Lodging companies use revenue per available room, or RevPAR, to analyze their business. RevPAR looks to be accelerating, and when that happens, hotel stocks go higher.
Starwood received Cramer's top spot. The company manages 1,200 hotels in nearly 100 countries through its various brands. Under the leadership of CEO Frits van Paasschen, a frequent Mad Money guest, Starwood has pioneered the "asset light" business model, recognizing that its true expertise lies in running hotels, not in owning and operating real estate.
The company has about half of its business overseas, and has a track record of transcending international weakness, particularly relevant at a time when emerging markets appear to be struggling. Starwood closed Monday at $79.95 a share, up 3.71% in the past three months.
Cramer hoped to place Marriott, a "truly fabulous operator," next of his top four. However, the downside to being an elite operator is that you don't have much room to improve.Cramer tapped Hilton for his #2 slot. Hilton is up 4.8% over the last three months even though it is an inferior company to Marriott. With over 4,100 hotels, Hilton is the largest lodging company on Earth. Hilton has the market share, and there's plenty of room for it to improve. That's what Wall Street is seeking. Marriott is up 20.0% for the year to date, one of many reasons Cramer was not crazy about it. The company has nearly 4,000 properties under management, a ton of cash and a "terrific" buyback program.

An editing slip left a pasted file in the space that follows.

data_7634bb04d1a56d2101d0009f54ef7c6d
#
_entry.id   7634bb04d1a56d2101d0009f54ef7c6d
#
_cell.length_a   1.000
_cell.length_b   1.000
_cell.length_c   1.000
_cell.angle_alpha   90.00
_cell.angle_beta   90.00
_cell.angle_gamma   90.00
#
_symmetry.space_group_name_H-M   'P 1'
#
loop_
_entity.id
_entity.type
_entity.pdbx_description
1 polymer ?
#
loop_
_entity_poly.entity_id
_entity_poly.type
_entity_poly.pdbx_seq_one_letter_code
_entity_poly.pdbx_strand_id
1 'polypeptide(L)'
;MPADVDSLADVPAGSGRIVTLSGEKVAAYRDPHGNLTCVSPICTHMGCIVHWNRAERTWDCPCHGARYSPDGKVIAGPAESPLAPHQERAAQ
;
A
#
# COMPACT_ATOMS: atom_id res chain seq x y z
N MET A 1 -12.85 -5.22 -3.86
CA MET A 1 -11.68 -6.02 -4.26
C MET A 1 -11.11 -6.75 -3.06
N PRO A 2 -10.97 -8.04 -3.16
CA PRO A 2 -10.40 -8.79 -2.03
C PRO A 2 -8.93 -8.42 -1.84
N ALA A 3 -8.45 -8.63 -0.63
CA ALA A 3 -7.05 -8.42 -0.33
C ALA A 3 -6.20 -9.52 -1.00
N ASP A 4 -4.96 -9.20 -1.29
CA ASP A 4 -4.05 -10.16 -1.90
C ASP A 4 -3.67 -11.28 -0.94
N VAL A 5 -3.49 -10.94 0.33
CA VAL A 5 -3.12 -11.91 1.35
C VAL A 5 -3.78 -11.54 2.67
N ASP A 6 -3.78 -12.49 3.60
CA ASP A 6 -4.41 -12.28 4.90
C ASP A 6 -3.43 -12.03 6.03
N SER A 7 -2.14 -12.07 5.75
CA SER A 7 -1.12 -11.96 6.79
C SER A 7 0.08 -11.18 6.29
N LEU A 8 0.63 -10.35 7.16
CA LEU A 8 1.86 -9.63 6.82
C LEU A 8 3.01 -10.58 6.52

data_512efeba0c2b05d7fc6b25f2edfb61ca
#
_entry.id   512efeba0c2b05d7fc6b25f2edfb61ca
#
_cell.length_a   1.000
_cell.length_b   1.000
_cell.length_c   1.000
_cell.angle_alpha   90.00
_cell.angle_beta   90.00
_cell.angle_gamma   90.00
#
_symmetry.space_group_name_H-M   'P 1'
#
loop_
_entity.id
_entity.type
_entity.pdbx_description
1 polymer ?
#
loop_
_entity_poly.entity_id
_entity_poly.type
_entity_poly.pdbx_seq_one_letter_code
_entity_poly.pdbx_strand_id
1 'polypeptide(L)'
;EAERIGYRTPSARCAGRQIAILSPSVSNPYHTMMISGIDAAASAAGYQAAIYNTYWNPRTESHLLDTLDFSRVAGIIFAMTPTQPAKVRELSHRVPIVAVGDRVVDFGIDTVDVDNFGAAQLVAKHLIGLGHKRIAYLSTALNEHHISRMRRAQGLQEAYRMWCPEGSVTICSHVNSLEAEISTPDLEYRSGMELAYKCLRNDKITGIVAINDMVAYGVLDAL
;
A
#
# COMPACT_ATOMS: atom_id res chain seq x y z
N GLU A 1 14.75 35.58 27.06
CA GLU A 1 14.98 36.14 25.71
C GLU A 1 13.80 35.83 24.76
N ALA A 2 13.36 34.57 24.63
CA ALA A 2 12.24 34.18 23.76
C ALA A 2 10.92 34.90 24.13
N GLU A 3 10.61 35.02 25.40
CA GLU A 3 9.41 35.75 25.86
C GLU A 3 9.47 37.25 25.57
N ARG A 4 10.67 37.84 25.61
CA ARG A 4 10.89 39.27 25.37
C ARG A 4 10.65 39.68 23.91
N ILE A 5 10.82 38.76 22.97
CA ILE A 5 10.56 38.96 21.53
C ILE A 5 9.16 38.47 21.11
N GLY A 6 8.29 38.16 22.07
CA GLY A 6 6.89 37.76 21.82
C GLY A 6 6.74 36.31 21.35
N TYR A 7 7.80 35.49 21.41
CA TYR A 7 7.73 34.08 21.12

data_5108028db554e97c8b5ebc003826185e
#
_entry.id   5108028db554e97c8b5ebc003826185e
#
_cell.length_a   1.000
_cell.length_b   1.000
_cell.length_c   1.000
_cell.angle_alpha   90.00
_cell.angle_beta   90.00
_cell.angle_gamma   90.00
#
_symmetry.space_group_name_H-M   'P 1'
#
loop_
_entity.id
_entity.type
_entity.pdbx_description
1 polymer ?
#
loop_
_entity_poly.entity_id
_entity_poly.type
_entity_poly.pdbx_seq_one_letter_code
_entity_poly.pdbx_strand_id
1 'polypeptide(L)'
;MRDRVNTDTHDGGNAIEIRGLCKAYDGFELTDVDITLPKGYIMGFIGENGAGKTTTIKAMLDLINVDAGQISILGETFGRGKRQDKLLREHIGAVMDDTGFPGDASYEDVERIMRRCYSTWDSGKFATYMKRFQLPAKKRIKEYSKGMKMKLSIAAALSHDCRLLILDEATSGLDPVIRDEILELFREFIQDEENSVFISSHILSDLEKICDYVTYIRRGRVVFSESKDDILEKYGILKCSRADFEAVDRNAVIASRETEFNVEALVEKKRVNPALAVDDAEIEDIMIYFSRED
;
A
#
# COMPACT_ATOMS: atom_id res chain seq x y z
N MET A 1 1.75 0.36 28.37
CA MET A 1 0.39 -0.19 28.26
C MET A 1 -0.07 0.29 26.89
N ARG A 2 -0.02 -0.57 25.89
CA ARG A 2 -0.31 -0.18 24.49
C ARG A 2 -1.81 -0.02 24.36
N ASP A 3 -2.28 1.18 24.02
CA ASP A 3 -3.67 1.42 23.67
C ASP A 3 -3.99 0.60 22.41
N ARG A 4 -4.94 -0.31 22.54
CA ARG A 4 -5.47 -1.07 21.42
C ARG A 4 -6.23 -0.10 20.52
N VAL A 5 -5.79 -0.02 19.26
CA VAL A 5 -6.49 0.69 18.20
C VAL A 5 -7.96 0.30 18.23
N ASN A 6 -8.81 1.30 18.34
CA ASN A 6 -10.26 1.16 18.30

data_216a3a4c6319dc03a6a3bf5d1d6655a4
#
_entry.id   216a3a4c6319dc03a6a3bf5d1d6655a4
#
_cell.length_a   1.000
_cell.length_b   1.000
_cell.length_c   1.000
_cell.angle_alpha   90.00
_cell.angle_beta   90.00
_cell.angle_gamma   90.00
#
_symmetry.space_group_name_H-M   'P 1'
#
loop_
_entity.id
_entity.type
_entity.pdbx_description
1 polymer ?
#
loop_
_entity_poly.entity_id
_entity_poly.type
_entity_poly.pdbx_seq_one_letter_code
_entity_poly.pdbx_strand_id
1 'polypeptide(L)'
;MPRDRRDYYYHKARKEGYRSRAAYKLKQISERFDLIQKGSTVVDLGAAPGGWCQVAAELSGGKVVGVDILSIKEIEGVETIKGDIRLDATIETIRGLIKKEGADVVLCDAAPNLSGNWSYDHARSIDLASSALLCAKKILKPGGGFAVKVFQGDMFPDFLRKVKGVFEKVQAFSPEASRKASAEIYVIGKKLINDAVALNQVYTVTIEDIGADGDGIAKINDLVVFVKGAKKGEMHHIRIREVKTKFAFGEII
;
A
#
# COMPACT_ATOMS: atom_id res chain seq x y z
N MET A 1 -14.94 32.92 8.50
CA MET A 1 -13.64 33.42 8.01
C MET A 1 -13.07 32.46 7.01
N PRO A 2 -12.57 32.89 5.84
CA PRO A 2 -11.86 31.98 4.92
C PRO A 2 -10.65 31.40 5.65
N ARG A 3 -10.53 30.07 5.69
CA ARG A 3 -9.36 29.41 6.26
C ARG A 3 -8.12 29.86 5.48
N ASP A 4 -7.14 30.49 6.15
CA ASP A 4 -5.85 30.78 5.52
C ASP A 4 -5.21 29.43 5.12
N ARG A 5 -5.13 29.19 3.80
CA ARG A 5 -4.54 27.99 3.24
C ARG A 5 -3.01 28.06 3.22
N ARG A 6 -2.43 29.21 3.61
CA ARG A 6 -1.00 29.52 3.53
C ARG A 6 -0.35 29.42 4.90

Hyatt brings up the rear, in Cramer's mind. It is the smallest of the group and pretty expensive now that it's up almost 17.6% over the last three months.
Tortoise vs. Hare"We've seen some staggering losses from some recent hottest stars," Cramer said. And so he decided to take a look at McDonald's (MCD) vs. Chipotle Mexican Grill (CMG) in his modern-day retelling of The Tortoise and the Hare. Until a couple of months ago, Cramer said, Chipotle's turbocharged growth was exactly what this market wanted. By early this March, its stock had climbed to $622. In the last three months, it is down more than 6.5%, closing Monday's trading at $510. Chipotle is a textbook growth stock, and while that may be the future of food, that is not what's controlling its stock price. As momentum stocks are falling, McDonald's has been climbing, closing Monday at nearly $103 per share, up 6% year-to-date. That's not about the food, Cramer said. It's about the dividend.
Executive Decision: Mark BristowCramer still believes it is worth having some gold in your portfolio, even if only as a hedge against inflation and globe chaos.
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